Had Nat Cole never sang a note, he still would have ranked among the top jazz pianists of all time. His first record for Capitol, the 1952 10" Penthouse Serenade (later issued as a 12" in 1955, which is the version we've released here), was an all-instrumental outing seemingly intended to put his more freewheeling Trio days behind him, a fairly straightforward set of numbers with a moody, contemplative streak that lifted them above the standard cocktail lounge into, well, the penthouse! We've paired that record with Nat's enthusiastic 1956 return to the keyboard on the all-instrumental The Piano Style of Nat King Cole, a Nelson Riddle-arranged project of which Nat was so fond he picked 16 songs to record, which was a lot in those days (this CD squeezes the two albums in at the outermost limit of 80 minutes). Half accompanied by strings, half accompanied by an orchestra, Nat truly does display his Piano Style at its best here.
NAT KING COLE: Nat King Cole Sings for Two in Love/Ballads of the Day (CCM08272)
1953's Two in Love was Nat's first vocal album for Capitol, and who better to accompany him on that maiden voyage than arranger Nelson Riddle?! The two recorded several more tracks in 1955 for Capitol's reissue of the album in the 12" format; all in all, one of Nat's most romantic albums and a worthy start to his career as a pop vocalist. 1956's Ballads of the Day, meanwhile, is something of a greatest hits album, as it compiles 12 singles--all but one arranged by Riddle--released in 1954 and 1955, all but two of which charted. It's Nat at his best.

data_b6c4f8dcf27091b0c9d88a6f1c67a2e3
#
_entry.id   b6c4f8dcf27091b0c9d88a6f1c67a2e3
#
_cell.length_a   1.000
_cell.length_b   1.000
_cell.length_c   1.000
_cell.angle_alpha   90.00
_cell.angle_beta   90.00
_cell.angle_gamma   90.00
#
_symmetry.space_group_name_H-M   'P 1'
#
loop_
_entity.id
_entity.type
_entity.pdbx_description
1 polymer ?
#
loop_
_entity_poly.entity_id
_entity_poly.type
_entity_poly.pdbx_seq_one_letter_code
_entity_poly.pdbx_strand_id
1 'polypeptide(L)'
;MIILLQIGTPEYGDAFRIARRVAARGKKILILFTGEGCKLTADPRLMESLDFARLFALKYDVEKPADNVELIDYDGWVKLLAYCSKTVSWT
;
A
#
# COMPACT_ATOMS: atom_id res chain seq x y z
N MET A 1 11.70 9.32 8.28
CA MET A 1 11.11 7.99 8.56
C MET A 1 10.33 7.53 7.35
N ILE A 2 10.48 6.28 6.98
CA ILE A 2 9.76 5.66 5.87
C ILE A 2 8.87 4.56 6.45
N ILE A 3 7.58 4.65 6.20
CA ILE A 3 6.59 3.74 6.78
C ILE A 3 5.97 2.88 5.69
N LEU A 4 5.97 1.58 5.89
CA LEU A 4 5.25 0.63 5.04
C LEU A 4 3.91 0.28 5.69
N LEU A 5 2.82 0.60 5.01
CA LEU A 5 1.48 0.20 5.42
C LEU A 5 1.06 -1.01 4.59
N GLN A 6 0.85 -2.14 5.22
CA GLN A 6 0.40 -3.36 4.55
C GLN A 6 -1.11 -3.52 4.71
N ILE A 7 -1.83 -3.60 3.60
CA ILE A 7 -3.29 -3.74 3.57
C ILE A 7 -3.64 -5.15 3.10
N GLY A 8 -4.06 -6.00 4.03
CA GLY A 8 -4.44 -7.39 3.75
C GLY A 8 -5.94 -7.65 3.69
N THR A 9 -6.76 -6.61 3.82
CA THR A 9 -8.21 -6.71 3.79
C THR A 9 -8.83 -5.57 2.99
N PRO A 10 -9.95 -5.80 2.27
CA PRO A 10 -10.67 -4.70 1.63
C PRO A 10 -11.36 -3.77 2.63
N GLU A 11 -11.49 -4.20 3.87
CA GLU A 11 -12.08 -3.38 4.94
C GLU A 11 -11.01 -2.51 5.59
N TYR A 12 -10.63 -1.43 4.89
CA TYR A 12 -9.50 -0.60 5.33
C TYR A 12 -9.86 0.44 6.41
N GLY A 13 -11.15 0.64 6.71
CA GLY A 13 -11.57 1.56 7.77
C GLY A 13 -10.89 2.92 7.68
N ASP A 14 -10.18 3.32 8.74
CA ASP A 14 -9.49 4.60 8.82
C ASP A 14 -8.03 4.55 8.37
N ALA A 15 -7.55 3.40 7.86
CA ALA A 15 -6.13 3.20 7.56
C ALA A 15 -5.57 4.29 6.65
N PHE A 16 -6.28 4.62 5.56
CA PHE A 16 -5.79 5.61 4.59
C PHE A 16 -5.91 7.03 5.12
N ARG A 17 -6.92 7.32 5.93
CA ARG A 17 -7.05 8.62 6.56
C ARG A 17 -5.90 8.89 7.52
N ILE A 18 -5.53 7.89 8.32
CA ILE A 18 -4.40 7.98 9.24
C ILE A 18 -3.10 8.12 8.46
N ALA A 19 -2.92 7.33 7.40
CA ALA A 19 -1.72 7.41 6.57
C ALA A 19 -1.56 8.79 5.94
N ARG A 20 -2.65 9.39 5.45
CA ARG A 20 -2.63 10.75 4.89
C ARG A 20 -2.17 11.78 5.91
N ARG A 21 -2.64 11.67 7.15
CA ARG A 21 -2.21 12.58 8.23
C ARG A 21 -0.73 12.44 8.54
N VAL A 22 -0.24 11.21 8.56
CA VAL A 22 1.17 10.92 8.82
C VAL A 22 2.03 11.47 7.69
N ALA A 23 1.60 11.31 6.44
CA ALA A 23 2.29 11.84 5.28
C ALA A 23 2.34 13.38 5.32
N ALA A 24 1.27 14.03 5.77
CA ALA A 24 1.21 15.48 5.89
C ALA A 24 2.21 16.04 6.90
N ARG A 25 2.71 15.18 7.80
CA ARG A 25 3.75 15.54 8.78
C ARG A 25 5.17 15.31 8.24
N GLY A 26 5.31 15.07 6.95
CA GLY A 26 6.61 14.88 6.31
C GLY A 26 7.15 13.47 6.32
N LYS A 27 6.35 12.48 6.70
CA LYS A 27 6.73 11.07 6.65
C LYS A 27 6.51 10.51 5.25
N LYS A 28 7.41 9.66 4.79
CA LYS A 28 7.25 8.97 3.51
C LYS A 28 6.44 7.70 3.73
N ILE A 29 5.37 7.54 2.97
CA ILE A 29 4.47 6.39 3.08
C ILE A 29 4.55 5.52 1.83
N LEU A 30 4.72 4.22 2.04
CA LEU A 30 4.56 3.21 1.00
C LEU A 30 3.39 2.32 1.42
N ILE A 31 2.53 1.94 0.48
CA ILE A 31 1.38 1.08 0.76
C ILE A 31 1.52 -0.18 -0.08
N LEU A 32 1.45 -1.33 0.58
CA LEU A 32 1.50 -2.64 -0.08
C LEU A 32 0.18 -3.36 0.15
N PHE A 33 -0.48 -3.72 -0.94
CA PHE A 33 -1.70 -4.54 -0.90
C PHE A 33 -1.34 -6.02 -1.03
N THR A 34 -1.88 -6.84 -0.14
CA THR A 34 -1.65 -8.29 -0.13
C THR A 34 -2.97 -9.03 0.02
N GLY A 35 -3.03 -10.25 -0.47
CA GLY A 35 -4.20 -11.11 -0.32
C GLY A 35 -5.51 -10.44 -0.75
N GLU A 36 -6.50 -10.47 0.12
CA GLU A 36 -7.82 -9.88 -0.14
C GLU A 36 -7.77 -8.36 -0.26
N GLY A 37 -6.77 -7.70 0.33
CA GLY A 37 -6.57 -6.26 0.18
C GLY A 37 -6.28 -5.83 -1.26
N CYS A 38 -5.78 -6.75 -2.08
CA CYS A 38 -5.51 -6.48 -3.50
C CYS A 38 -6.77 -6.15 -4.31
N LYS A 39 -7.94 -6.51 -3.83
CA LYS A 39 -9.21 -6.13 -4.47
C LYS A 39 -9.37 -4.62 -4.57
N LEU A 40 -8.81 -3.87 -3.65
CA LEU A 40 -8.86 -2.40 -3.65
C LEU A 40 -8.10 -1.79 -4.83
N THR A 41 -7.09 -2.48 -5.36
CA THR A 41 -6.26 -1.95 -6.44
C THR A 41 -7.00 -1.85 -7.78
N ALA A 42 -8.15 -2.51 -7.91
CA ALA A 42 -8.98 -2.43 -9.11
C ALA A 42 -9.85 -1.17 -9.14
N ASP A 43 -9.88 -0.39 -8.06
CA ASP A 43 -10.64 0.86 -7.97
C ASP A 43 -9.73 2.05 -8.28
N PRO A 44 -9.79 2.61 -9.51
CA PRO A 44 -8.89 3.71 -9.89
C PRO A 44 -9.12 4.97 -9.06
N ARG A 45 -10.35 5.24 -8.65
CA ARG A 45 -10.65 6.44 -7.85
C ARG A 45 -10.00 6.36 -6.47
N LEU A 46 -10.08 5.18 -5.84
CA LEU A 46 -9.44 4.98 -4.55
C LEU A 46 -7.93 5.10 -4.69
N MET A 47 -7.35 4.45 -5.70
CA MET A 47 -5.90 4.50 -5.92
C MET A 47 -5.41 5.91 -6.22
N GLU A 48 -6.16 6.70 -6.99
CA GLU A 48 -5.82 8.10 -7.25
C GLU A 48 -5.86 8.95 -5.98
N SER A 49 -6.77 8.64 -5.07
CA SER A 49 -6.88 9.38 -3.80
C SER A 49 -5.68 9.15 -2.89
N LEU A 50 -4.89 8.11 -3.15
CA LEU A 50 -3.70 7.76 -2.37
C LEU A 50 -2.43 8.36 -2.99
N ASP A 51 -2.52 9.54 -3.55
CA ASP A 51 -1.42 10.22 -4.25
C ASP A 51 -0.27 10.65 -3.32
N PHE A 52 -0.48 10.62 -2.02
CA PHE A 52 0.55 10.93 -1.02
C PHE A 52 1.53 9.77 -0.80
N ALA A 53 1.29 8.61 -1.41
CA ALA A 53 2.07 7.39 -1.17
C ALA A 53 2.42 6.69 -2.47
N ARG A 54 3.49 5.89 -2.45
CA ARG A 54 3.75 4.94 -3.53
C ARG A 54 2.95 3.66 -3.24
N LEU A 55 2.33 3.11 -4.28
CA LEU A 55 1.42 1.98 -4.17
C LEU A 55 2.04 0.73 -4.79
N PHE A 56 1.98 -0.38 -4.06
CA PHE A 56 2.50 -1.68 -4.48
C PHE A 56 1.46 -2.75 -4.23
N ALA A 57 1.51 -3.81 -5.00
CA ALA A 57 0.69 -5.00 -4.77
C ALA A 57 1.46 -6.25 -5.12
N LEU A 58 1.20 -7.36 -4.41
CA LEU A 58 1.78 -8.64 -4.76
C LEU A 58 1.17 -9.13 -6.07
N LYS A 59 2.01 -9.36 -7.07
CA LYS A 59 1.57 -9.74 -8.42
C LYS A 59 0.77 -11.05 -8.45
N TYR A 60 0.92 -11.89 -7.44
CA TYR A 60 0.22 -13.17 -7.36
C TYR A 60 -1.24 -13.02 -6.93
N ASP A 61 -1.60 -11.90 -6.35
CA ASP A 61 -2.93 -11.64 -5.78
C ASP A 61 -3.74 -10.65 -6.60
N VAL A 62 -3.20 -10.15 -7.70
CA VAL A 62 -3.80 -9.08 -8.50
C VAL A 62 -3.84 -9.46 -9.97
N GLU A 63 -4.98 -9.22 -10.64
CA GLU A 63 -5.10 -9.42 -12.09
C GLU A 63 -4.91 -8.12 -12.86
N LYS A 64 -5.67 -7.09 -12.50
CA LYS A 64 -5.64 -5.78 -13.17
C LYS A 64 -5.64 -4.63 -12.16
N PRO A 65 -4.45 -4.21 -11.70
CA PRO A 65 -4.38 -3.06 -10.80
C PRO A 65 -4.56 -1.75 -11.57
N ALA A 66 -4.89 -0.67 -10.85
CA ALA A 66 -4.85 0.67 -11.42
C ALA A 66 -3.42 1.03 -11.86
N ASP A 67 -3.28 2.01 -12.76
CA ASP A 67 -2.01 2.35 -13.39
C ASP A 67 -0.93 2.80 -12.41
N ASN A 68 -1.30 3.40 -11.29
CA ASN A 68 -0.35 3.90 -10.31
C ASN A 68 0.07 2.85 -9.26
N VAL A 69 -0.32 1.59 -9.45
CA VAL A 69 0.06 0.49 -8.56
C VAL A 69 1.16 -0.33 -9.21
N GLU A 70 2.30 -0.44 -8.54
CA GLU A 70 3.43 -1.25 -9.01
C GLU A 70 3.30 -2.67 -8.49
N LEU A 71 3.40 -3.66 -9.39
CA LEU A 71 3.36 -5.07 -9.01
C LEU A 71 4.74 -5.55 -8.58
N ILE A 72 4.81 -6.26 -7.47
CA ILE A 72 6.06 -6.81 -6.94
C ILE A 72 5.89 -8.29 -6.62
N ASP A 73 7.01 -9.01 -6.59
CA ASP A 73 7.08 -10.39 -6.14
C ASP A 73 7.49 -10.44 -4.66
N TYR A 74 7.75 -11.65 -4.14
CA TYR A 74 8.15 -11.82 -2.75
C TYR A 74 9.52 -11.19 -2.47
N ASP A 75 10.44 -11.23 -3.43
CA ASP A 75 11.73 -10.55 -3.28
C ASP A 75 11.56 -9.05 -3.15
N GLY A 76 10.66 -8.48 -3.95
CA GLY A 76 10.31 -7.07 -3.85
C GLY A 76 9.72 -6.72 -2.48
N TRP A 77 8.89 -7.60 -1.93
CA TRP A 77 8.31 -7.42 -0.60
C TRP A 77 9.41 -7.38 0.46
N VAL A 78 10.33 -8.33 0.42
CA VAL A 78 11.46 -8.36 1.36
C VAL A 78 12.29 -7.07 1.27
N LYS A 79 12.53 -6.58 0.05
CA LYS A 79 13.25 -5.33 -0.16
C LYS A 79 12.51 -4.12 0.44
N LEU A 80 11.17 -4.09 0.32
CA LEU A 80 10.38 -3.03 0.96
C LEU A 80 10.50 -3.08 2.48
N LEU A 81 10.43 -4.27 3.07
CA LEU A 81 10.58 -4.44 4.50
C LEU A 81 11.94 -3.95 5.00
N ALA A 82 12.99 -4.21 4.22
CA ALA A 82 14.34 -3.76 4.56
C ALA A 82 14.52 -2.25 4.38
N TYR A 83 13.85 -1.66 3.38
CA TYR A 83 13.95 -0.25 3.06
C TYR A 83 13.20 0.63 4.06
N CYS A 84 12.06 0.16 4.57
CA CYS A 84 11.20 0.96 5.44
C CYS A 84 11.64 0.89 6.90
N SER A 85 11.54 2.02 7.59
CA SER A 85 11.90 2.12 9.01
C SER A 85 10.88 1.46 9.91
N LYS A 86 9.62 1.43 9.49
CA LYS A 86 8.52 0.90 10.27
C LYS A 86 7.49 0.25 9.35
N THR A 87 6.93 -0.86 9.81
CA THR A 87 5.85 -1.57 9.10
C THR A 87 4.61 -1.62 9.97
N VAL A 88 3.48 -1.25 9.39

NAT KING COLE: Songs from St. Louis Blues/Looking Back (CCM08282)
In 1958 Nat played legendary composer W.C. Handy in the film St. Louis Blues and Songs from St. Louis Blues was the album that accompanied its release. However, these performances of Handy tunes are NOT the versions from the soundtrack, but fresh creations courtesy of Cole and Nelson Riddle that combine the composer's blues sensibility with an updated, late-'50s big band sound. Similarly, our reissue here of Looking Back, the posthumously-released 1965 collection of singles and rarities, eliminates the after-the-fact rhythm tracks that Dave Cavanaugh added in order to make the material sound more contemporary in favor of the unvarnished sound of Nat King Cole (though three of these songs are stereo re-records Nat made in 1961 for The Nat King Cole Story). Aside from those, this reissue of Looking Back marks the first time these songs have been heard in their original, "pure" form since they were initially issued on singles and EPs.